NUS President boycotts Tory conference over ‘sickening Islamophobia’
The event’s host was nominated for ‘Islamophobe of the Year’
The NUS president is boycotting the Conservative party conference over claims of Islamophobia at a fringe event.
Zamzam Ibrahim made the announcement in response to comments which she says show "sickening Islamophobia" made at the "Challenging Islamophobia" fringe event, run by the Policy Exchange thinktank.
One person present said they were "jealous" of a fellow speaker being nominated as "Islamophobe of the Year". Afterwards, the speaker, Peter Tatchell said it was an ironic joke.
Another speaker defended Boris Johnson's description of women wearing burqas as letterboxes as "satirical".
"As President of @nusuk and a Muslim woman I cannot in good conscience participate in a Conference that openly denies the existence of Islamophobia," Zamzam said.
During the event, a Muslim audience member reportedly said he was unsure whether the panel was aiming to challenge or promote Islamophobia.
Zamzam's full thread reads:"I came to Manchester for #CPC19. I had every intention of proudly representing millions of students across our country. However, as President of @nusuk and a Muslim woman I cannot in good conscience participate in a Conference that openly denies the existence of Islamophobia.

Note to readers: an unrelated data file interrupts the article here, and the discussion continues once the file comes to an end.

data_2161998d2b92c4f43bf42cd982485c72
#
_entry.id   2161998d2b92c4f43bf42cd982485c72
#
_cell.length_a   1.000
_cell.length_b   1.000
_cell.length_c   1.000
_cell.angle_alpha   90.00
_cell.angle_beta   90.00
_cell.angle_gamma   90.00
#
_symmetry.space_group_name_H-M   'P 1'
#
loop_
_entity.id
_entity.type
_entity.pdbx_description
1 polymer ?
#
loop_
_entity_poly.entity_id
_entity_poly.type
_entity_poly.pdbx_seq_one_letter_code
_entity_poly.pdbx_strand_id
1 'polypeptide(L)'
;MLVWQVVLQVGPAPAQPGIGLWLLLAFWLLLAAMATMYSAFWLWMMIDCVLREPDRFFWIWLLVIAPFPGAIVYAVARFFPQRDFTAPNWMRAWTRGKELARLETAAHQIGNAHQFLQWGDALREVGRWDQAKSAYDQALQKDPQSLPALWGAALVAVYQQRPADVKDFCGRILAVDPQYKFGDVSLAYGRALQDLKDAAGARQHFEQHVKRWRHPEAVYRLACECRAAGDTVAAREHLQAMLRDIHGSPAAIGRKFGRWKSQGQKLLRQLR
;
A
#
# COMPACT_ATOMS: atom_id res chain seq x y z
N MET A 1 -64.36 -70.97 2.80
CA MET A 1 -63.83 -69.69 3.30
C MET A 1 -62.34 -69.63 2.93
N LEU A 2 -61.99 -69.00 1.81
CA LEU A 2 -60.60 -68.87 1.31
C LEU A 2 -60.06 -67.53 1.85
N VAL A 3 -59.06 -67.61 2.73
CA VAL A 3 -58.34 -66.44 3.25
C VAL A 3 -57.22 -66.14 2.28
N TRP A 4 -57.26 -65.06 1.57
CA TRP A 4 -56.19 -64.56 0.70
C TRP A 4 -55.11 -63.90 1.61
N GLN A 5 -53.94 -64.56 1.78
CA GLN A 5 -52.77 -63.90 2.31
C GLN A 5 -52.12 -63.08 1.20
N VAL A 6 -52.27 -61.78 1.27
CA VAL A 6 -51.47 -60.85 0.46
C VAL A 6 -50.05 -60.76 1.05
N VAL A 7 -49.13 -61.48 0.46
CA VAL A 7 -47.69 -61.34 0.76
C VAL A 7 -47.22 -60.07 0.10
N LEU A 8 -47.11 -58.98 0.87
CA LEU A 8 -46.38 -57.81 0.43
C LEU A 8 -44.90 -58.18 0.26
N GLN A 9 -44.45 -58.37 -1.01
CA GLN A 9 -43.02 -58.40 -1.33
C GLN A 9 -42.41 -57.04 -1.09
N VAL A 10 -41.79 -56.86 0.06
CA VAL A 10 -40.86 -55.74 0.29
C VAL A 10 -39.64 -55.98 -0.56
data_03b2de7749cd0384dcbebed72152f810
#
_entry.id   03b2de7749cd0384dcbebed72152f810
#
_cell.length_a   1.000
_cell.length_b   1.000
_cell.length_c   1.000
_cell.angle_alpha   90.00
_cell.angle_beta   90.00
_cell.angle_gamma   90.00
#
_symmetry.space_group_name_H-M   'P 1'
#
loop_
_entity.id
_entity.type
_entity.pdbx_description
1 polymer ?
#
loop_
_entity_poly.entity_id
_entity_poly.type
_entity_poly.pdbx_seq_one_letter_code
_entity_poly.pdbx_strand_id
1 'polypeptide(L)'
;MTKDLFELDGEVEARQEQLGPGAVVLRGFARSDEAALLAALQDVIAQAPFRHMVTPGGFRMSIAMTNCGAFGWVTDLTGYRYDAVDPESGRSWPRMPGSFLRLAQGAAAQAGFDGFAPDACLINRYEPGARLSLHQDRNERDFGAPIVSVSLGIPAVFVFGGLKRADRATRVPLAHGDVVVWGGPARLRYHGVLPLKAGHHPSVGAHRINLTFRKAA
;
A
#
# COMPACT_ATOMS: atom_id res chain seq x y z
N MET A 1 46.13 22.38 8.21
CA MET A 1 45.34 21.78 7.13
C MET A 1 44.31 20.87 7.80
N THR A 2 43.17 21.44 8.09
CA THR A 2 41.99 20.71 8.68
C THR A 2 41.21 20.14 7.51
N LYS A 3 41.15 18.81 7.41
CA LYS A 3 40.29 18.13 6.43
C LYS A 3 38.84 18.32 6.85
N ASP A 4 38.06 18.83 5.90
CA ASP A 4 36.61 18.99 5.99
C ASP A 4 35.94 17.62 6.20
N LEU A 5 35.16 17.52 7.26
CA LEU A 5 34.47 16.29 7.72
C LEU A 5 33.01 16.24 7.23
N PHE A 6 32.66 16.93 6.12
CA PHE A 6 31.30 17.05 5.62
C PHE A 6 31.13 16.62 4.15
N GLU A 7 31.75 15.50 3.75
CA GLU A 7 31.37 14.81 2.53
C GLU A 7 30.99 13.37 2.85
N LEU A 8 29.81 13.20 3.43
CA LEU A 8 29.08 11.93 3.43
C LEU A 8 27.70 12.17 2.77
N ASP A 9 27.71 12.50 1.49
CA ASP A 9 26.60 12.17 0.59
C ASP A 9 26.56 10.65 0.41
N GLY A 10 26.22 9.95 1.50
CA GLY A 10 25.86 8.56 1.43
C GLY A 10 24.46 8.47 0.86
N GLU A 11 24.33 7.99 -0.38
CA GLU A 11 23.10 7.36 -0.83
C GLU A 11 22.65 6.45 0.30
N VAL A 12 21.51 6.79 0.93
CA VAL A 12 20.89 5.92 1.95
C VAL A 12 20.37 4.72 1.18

"Yesterday, I was horrified to see reports of what was sickening Islamophobia arising from an official Tory Party fringe entitled ‘Challenging Islamophobia’. Here, panelists denied the existence of anti-Muslim bigotry and toasted to their being labelled ‘Islamophobe of the Year’.
"A Muslim Tory Party member was forced to ask whether the panel was setup to ‘promote Islamophobia rather than challenge it’. With anti-Muslim hate crimes soaring, for such dangerous rhetoric to be spread at the Conference of our governing Party is abhorrent; it must be condemned.
"You can't deny my own lived experiences, and the racism faced by Muslims from the far-right, parts of our media and in communities across our country daily. You can't hide from this deep and horrific problem. For this reason I have withdrawn from all engagements at #CPC19."
However, those at the event have defended themselves. Trevor Phillips, the event's chair, said it had been misreported.
Another speaker, Peter Tatchell, said: "Every speaker at the event condemned prejudice, harassment and discrimination against the Muslim community.
He also said people were expressing concern at "parliament's sweeping definition of Islamophobia."
Policy Exchange, the thinktank who hosted the event, said: "The panellists, including two practising Muslims, Dr Qanta Ahmed and the Tory MP Nusrat Ghani, were clear that such bigotry exists and must be rooted out wherever it is found."
“Some panellists argued that the term anti-Muslim hatred or prejudice would be more useful than Islamophobia but at no point did anyone either on the panel or in the audience argue that such hatred is not a feature of our society, including the Conservative party itself.”